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The term "potentiation" refers to increasing the effectiveness of a medication through the actions of other compounds. Potentiation can occur when taking other medications, eating certain foods, or using some dietary supplements. Opioid potentiation generally refers to raising the efficacy of opioid therapies, which are usually used to treat pain. Some individuals using opioids for pain use potentiation to receive a greater therapeutic benefit from their medication without having to increase their dosage. Knowledge about potentiation can also help individuals taking opioids avoid boosting the effects of their medication inadvertently.
There are a few different ways by which opioid potentiation can occur. Opioids are broken down, or metabolized, by enzymes in the liver, and some other substances with a better ability to bind to these enzymes will effectively slow the rate that opioids are broken down, causing them to be effective for a longer period of time. Some compounds, like antacids, change the acidity of the stomach, allowing opioids to more easily enter the bloodstream. Potentiation can also take place in the brain, where certain drugs may have synergistic effects with opioids, increasing their potency.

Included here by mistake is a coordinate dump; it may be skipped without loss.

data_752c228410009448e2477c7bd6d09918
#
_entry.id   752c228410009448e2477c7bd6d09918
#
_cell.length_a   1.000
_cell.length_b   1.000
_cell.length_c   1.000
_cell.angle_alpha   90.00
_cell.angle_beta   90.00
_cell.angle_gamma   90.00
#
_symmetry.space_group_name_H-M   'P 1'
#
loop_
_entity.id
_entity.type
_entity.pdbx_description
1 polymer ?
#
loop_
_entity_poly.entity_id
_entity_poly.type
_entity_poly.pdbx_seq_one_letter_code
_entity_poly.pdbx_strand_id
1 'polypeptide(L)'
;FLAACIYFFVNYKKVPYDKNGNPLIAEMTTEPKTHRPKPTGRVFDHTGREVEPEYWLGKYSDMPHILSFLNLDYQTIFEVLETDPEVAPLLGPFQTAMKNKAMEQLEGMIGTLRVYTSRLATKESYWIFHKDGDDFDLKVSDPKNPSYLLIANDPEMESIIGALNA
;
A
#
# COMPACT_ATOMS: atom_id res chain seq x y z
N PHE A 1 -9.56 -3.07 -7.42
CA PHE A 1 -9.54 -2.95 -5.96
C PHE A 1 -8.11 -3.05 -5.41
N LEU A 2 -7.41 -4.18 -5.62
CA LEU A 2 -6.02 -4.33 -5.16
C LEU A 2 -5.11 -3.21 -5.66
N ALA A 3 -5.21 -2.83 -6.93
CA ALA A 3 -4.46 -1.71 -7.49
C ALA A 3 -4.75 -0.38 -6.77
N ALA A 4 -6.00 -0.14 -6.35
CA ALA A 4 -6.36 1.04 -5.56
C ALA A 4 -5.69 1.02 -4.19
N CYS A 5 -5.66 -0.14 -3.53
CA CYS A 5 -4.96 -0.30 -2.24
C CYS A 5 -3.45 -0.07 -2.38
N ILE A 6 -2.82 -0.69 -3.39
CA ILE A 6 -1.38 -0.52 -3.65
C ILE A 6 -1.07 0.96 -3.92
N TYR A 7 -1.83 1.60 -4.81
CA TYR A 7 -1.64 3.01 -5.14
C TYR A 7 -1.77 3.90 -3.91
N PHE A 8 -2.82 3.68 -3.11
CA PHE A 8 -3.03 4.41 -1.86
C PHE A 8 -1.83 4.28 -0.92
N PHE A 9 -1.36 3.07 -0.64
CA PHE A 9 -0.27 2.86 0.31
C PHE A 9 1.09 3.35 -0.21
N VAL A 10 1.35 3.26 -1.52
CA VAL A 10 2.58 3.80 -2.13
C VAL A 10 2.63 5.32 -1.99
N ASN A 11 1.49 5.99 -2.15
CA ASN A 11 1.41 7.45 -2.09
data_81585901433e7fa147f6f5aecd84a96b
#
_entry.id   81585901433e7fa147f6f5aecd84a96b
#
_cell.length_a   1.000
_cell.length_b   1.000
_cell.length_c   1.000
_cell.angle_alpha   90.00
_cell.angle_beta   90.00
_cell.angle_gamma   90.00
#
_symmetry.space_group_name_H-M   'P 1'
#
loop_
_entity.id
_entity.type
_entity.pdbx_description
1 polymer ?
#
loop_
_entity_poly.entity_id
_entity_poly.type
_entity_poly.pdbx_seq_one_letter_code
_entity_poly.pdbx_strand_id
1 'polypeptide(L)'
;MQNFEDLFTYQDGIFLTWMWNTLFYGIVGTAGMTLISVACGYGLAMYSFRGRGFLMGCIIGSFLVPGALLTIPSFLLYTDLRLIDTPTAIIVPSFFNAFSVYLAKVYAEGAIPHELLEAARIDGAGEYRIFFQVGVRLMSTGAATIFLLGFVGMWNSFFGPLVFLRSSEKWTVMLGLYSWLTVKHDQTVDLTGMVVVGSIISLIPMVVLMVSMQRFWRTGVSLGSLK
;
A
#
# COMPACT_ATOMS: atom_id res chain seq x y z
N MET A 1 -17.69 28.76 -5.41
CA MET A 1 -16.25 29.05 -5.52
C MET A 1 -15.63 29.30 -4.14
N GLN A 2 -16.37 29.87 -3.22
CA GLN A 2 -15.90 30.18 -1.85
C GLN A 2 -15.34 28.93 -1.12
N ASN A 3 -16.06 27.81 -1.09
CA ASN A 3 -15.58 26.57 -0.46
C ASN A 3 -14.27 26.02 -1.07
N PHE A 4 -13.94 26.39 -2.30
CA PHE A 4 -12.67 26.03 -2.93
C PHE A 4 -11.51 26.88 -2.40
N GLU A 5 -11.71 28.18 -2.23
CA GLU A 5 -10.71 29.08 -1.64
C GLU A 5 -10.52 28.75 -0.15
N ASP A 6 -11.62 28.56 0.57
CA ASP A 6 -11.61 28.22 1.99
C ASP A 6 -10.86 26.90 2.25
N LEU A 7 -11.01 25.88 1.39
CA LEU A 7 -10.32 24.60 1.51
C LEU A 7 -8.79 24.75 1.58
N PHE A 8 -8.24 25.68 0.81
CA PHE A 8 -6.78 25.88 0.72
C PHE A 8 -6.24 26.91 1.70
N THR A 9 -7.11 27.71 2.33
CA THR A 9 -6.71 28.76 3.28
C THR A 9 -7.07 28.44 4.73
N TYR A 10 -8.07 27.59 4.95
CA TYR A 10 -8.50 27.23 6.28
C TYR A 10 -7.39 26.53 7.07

A wide variety of compounds can cause opioid potentiation, and some of these are more common medications, foods, and beverages that patients using pain therapies should be aware of. Meals that are high in fat may also assist some opioids crossing through the stomach lining into the bloodstream, producing a rise in their intensity. Grapefruit juice contains several compounds that inhibit the activity of liver enzymes that normally help to break down these drugs. When consumed 30 minutes to one hour prior to taking opiate analgesics for pain, their effects may be strengthened, and last for a longer time.
Similar effects on liver enzymes can occur with a number of medications. The antacid cimetidine may exert this effect, and so can dextromethorphan, a cough suppressant. Opioid potentiation will not occur with all opiate analgesics in this manner, however. Some drugs, such as codeine, must be metabolized by enzymes into other forms to be effective. Taking these types of drugs with substances that inhibit liver enzymes will actually decrease their efficacy.
Within the brain itself, opioid potentiation can occur in several ways, with various drugs. Antihistamines such as diphenhydramine may increase the sleep-inducing properties of opioids, without necessarily boosting the painkilling effect. Other drugs such as caffeine, or non-steroidal anti-inflammatory compounds like aspirin, may intensify the pain-relieving properties of opioids, however. Individuals taking them should research the possibility of interactions with other medications, dietary supplements, and common foods to be aware of, possibly causing potentiation could occur.